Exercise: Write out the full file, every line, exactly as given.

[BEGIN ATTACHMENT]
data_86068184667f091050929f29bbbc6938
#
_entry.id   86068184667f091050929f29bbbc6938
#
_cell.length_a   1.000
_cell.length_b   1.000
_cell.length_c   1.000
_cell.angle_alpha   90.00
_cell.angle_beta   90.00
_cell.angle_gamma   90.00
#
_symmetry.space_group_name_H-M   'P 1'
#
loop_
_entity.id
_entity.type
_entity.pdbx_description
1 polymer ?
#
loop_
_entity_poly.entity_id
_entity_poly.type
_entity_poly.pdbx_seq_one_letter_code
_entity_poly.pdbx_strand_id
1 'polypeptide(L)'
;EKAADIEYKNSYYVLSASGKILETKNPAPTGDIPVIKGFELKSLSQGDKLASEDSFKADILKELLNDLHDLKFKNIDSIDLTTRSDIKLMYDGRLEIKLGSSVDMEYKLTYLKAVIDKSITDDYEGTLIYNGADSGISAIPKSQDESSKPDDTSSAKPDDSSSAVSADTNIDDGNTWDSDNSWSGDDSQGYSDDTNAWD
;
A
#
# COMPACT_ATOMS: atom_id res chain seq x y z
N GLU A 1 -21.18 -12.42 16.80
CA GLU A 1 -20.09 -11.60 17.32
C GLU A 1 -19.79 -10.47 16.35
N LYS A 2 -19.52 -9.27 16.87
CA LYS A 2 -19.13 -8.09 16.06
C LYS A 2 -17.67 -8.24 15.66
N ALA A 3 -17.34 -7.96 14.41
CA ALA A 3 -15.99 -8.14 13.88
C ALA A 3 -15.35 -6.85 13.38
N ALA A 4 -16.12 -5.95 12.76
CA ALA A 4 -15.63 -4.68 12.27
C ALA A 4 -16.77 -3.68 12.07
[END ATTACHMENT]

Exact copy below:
data_86068184667f091050929f29bbbc6938
#
_entry.id   86068184667f091050929f29bbbc6938
#
_cell.length_a   1.000
_cell.length_b   1.000
_cell.length_c   1.000
_cell.angle_alpha   90.00
_cell.angle_beta   90.00
_cell.angle_gamma   90.00
#
_symmetry.space_group_name_H-M   'P 1'
#
loop_
_entity.id
_entity.type
_entity.pdbx_description
1 polymer ?
#
loop_
_entity_poly.entity_id
_entity_poly.type
_entity_poly.pdbx_seq_one_letter_code
_entity_poly.pdbx_strand_id
1 'polypeptide(L)'
;EKAADIEYKNSYYVLSASGKILETKNPAPTGDIPVIKGFELKSLSQGDKLASEDSFKADILKELLNDLHDLKFKNIDSIDLTTRSDIKLMYDGRLEIKLGSSVDMEYKLTYLKAVIDKSITDDYEGTLIYNGADSGISAIPKSQDESSKPDDTSSAKPDDSSSAVSADTNIDDGNTWDSDNSWSGDDSQGYSDDTNAWD
;
A
#
# COMPACT_ATOMS: atom_id res chain seq x y z
N GLU A 1 -21.18 -12.42 16.80
CA GLU A 1 -20.09 -11.60 17.32
C GLU A 1 -19.79 -10.47 16.35
N LYS A 2 -19.52 -9.27 16.87
CA LYS A 2 -19.13 -8.09 16.06
C LYS A 2 -17.67 -8.24 15.66
N ALA A 3 -17.34 -7.96 14.41
CA ALA A 3 -15.99 -8.14 13.88
C ALA A 3 -15.35 -6.85 13.38
N ALA A 4 -16.12 -5.95 12.76
CA ALA A 4 -15.63 -4.68 12.27
C ALA A 4 -16.77 -3.68 12.07